If your demands include paying social workers much higher salaries, won’t this take money away from the very people we work with?

As long as working with the poor, marginalized and oppressed is seen as less valued work, neither worker nor client/community member will receive what they deserve. This is a long-term campaign over many years to change that perception. These initial demands are designed as clear “asks” that can be done without waiting for systemic change. At the same time, the demands help shift the conversation to one that recognizes the collective needs of social workers as being just as essential as those of nurses, teachers and those with whom they work.

Doesn’t this campaign undermine the lobbying/legislative efforts underway in Washington DC and elsewhere by being critical of national leadership?

We are all for the success of these on-going efforts. We also aware that successful negotiation for any group depends not only on the technical/political skills of our lobbyists but the stature and power of that group to offer both carrots and sticks to decision-makers. For 40 years we have used a singular “collaborative” approach based solely on “from the top” reports and data that has been ineffective on their own. This is why incomes and benefits for social workers have fallen so far since the 60’s, unlike those of teachers or nurses. This campaign seeks to rekindle a professional culture that uses a collective approach, joining with clients, community members, and other social movements. Such collective voice would state unequivocally that lessened pay and harsh working conditions are all part of systemic racial, gender and class inequities that must be challenged directly.

Aren’t the issues of licensure, reimbursement, and other funding requirements far more complex than any campaign like this could hope to address?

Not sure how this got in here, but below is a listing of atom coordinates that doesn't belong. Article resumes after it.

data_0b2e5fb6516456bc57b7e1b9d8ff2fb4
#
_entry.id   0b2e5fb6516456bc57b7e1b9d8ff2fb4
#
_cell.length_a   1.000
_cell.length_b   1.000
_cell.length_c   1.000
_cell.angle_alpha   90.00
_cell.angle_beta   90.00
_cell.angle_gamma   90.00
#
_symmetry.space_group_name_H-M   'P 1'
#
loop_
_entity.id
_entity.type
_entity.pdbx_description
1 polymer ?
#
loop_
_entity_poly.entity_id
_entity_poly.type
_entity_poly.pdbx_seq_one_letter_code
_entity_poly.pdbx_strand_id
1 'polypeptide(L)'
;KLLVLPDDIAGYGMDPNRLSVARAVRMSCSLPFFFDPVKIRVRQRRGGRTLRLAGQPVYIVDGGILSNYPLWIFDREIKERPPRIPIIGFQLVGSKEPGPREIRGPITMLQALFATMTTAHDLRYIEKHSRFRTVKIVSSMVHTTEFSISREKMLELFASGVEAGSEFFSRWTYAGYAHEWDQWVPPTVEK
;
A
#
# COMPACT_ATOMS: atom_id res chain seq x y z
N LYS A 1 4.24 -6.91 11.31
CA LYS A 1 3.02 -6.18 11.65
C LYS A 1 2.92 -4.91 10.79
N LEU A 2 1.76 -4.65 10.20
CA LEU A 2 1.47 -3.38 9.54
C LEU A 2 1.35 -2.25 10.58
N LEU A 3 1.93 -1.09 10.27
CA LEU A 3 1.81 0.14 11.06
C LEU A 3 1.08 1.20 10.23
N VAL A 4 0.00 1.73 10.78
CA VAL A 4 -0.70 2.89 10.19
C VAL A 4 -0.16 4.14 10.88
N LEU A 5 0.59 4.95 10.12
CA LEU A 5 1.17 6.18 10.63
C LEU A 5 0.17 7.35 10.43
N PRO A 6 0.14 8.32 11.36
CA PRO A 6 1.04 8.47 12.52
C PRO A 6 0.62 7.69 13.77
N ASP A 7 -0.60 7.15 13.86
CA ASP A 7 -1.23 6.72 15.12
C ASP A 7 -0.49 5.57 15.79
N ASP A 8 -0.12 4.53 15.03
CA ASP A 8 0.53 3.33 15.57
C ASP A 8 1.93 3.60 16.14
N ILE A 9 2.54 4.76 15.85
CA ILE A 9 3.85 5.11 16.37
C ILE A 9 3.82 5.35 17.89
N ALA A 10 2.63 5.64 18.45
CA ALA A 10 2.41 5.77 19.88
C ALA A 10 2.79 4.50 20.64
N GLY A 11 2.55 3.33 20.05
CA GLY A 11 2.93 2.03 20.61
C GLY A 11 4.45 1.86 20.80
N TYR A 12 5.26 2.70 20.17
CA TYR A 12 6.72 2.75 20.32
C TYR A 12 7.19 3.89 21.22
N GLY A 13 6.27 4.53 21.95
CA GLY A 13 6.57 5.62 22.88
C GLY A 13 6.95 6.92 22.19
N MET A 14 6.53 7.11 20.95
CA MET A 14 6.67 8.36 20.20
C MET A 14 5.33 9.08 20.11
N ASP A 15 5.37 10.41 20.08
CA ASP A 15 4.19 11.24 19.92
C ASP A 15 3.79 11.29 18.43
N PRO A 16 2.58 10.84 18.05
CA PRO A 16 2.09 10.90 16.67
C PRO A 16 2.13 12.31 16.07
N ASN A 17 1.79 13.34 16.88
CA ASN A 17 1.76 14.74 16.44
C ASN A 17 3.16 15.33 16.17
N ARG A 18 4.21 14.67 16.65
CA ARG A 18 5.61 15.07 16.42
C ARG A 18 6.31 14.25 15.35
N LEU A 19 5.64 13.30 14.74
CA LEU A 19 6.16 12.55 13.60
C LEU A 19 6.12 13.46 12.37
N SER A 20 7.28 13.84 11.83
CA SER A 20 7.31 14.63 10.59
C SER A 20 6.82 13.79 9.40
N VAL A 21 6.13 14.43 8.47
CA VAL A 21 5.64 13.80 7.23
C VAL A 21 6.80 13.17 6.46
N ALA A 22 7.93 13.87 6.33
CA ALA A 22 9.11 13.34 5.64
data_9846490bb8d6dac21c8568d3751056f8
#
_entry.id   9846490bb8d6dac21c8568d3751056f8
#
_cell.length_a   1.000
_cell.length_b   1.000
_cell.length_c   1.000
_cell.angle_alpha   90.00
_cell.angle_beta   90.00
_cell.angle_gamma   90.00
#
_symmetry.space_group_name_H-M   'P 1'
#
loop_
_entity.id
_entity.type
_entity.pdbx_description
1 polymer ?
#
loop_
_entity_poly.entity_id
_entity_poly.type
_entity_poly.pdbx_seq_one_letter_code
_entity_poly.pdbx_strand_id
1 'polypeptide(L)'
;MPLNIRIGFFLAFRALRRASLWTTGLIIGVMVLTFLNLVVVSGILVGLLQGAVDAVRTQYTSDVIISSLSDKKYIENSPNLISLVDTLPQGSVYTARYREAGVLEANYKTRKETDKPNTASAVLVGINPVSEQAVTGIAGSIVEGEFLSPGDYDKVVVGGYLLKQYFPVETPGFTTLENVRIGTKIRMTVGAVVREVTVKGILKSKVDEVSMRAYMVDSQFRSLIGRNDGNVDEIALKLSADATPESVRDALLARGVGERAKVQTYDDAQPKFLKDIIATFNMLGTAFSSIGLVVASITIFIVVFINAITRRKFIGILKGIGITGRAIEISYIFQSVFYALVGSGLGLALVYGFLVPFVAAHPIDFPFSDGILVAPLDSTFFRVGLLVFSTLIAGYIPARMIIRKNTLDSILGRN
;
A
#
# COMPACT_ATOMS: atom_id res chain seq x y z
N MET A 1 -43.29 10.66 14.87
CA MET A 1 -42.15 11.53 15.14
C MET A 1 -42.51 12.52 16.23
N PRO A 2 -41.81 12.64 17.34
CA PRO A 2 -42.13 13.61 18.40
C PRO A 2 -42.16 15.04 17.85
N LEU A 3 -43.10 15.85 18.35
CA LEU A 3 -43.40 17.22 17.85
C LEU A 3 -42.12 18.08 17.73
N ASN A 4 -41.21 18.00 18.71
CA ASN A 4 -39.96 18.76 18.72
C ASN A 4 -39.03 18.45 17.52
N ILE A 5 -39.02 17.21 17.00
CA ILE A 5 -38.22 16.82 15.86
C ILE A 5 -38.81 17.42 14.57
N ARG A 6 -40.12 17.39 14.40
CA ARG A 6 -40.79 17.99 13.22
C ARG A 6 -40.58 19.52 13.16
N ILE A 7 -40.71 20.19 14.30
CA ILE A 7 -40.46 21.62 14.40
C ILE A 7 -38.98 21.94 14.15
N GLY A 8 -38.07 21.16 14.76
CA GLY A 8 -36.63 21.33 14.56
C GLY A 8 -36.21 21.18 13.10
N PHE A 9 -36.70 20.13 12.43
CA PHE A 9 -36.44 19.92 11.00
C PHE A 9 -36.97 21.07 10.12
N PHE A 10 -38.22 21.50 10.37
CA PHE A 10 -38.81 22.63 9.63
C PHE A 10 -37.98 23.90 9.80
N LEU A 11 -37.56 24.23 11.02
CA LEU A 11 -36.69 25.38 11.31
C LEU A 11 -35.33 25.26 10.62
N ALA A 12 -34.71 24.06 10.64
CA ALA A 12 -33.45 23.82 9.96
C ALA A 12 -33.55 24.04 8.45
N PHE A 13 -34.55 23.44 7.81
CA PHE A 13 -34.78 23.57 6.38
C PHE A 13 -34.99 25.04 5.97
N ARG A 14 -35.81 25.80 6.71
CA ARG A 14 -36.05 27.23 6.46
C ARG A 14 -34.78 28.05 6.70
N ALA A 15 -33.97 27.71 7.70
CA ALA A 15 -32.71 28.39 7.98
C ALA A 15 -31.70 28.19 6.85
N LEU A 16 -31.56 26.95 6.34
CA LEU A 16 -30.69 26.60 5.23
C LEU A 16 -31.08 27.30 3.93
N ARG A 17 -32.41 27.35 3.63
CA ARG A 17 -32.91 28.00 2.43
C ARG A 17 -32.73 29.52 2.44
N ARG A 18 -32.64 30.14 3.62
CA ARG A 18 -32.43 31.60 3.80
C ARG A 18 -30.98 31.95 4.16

Complexity on these issues is both real and easily becomes a smokescreen for maintaining the status quo. Alongside these issues are simple truths that, if resolved, would help diminish a lot of what now seems complex.

Simple truth: no MSW-level social worker should be offered a job for $17.96 an hour in Oregon or at $35,000 in New York.

Simple truth: no BSW-level social worker should have to work a second job to make ends meet…and still qualify for SNAP benefits.

Simple truth: social worker burnout cannot be resolved solely through individual efforts at self-care, but with agency executives addressing their own funders to pay attention to working conditions.

Simple truth: social work programs that churn out more and more social workers with fast-track, on-line programs (sanctioned by CSWE) aid and abet the diminished stature of their well-meaning , but under-prepared graduates.

Simple truth: academics whose research interests never include some focus on topics such as agency working conditions, the effect of low pay on staff turnover, or the effect of deskilling on those who work with the poor help perpetuate the diminished status of the social work profession itself.

Why not just join one of the groups already working on the code of ethics, reimbursement and other lobbying efforts?

This campaign’s focus is on mobilizing thousands of social workers, with or without professional degrees, on seeing that their individual financial problems and work-related stressors can only be resolved through collective efforts inside their agencies and within the profession itself. It is to establish a cultural norm that sees such collective efforts as stemming from people proud enough in what they do that they will no longer tolerate public indifference to either themselves or those with whom they work. It is a campaign willing to work on legislation with others…and willing to stand strong, arm in arm, when such efforts once again do nothing to alter the beleaguered status quo.

Is this campaign pie-in-sky, hopeless before it begins?

Sure, we’re starting as a small group with few resources and a patchwork quilt of practitioners and academics from all over the country. So what? Rosa Parks, E.W. Nixon and the Montgomery NAACP weren’t very large when Mrs. Parks sat down on that bus 70 years ago. While what we are doing is far less consequential than their efforts were, we share their common belief: the inequities of the past and present cannot continue, and for change to occur, people must take a stand on where they see the arc of justice needing to bend. To that end, we ask you to sign our petition, spread the word, and join us!